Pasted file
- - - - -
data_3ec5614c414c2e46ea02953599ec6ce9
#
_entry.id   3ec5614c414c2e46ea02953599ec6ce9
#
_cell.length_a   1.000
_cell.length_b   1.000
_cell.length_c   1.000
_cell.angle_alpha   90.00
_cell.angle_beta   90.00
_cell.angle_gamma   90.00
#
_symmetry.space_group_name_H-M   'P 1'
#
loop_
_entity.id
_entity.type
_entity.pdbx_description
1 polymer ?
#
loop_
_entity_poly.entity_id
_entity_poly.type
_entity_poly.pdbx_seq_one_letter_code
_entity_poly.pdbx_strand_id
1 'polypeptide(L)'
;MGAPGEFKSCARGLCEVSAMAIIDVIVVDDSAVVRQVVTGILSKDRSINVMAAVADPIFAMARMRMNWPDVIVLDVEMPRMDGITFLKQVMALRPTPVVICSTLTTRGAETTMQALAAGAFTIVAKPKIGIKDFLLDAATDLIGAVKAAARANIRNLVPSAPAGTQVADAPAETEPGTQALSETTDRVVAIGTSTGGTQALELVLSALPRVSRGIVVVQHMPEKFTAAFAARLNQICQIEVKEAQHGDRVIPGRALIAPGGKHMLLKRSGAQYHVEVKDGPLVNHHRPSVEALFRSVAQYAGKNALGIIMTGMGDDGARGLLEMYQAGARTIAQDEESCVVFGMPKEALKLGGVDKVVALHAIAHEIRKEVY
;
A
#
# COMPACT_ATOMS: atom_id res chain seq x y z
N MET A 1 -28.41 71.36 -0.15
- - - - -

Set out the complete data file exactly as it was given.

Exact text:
data_3ec5614c414c2e46ea02953599ec6ce9
#
_entry.id   3ec5614c414c2e46ea02953599ec6ce9
#
_cell.length_a   1.000
_cell.length_b   1.000
_cell.length_c   1.000
_cell.angle_alpha   90.00
_cell.angle_beta   90.00
_cell.angle_gamma   90.00
#
_symmetry.space_group_name_H-M   'P 1'
#
loop_
_entity.id
_entity.type
_entity.pdbx_description
1 polymer ?
#
loop_
_entity_poly.entity_id
_entity_poly.type
_entity_poly.pdbx_seq_one_letter_code
_entity_poly.pdbx_strand_id
1 'polypeptide(L)'
;MGAPGEFKSCARGLCEVSAMAIIDVIVVDDSAVVRQVVTGILSKDRSINVMAAVADPIFAMARMRMNWPDVIVLDVEMPRMDGITFLKQVMALRPTPVVICSTLTTRGAETTMQALAAGAFTIVAKPKIGIKDFLLDAATDLIGAVKAAARANIRNLVPSAPAGTQVADAPAETEPGTQALSETTDRVVAIGTSTGGTQALELVLSALPRVSRGIVVVQHMPEKFTAAFAARLNQICQIEVKEAQHGDRVIPGRALIAPGGKHMLLKRSGAQYHVEVKDGPLVNHHRPSVEALFRSVAQYAGKNALGIIMTGMGDDGARGLLEMYQAGARTIAQDEESCVVFGMPKEALKLGGVDKVVALHAIAHEIRKEVY
;
A
#
# COMPACT_ATOMS: atom_id res chain seq x y z
N MET A 1 -28.41 71.36 -0.15